The Meantime is a student-run coffee shop and every penny of its profits goes to support The Campus Y. Bhatia and fellow marketing team member Isabel Perry said The Meantime wants to make sure they give just as much attention to the ones that make it happen — the customers.
Both Bhatia and Perry were loyal customers before they began working at The Meantime.
“Last year I heard about The Meantime and came in as a customer pretty frequently to get coffee and work upstairs," Perry said. "It served as a meeting spot for me and my friends, so I spent a lot of time here, which led me to want to apply to work here. I just see The Meantime as a really good opportunity to engage with students on campus, specifically because we are a student-run non-profit."
The name of the coffee shop reflects The Meantime's initiative to make the most of opportunities. “The Meantime” came from the sentiment that college is not only about what can be accomplished in five or ten years in students' established careers, but what can be accomplished now as well — in the meantime.
“I think part of being here now is appreciating everything around you and open mic, for me at least, is an opportunity to see different types of art and performances that I wouldn't have otherwise seen, and I hope that same experience translates with other people coming in,” Bhatia said.
Perry thinks an open mic night was a good choice because it's rare to find a casual atmosphere for people to enjoy sharing their art, but this would be a low pressure opportunity for them.
UNC Wordsmiths treasurer Lauranna Masters said that sharing your art can be anxiety-inducing, but the call and response nature of slam poetry makes it easier.
“It’s a conversation between the audience and the performer,” Masters said.
Masters also said that doubting your work is a common struggle for any artist, but having a group of people that comes together to create art is helpful.
“I don’t know how many times I’ve just been like ‘I wrote a poem, I don’t like it, can someone help me?’ and it’s like ‘Hey, if you don’t like your work let's find a way to make it better,'” Masters said.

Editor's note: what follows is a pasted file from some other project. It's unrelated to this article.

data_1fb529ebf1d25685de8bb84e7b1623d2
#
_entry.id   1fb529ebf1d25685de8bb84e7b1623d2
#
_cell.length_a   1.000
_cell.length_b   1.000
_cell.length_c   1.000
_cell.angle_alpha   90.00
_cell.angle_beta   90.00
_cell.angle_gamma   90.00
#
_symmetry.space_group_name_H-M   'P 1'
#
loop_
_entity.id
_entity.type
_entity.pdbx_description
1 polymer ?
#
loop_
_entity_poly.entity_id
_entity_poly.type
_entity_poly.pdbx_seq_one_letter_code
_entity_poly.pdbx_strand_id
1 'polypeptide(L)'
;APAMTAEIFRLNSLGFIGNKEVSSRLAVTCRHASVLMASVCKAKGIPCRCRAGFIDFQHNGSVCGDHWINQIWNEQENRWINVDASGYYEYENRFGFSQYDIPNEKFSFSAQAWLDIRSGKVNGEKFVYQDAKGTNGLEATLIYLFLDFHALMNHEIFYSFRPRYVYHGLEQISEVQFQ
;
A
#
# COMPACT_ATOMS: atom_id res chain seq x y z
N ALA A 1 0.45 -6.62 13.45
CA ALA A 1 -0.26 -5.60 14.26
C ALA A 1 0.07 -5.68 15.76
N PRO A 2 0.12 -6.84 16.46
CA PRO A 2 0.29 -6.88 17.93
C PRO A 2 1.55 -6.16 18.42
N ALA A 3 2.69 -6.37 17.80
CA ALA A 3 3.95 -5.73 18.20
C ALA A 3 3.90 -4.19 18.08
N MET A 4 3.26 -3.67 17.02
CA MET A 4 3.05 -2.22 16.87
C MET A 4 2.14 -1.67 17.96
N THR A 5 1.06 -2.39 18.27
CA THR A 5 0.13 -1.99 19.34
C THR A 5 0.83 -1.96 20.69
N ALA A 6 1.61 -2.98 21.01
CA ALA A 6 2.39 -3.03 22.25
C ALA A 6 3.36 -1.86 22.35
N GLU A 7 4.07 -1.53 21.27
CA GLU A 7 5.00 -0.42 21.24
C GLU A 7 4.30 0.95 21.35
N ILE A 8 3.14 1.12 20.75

Weinberger seconded the encouraging atmosphere of the spoken word community, explaining that she never gets too stressed about performing because of it.
“There’s even a hand signal where if somebody’s starting to choke, you rub your hands together, because the idea is you’re giving them energy and warmth,” Weinberger said.
The UNC Wordsmiths also pick judges from the audience at random for their slams.
“I think a lot of slam is about being egalitarian, like there’s nobody who’s an expert or better than one another,” Weinberger said.
Weinberger said that with spoken word, people often talk about unpleasant or uncomfortable topics that others may relate to, but that aren’t always considered appropriate or easy to talk about.
“I came into poetry through mental health issues, and writing it out was one of the few ways that I could express it," Weinberger said. "It’s always hard to talk about, and I think that a lot of people, if you talked to them, would have similar stories. There's some kind of catalyst, or event, or maybe just because of how institutionally screwed up America is, their whole life has just been a catalyst. So I think it’s not only cathartic, but it’s a way to make art, and make art in community, and make art in conversation, and I think that's always important."
Weinberger said she was afraid to talk about personal topics in her poetry, but actively expressing herself through art has brought her closer to peace.
“Sometimes we’re driven by the want for people to witness what we’re going through,” Weinberger said.
The UNC Wordsmiths plan to host a workshop each month where anyone can come to learn new skills, get their work critiqued, go through writing exercises, and be part of a group focused on writing.
UNC students can sign up to perform at the open mic night on The Meantime Coffee Co.’s Facebook page.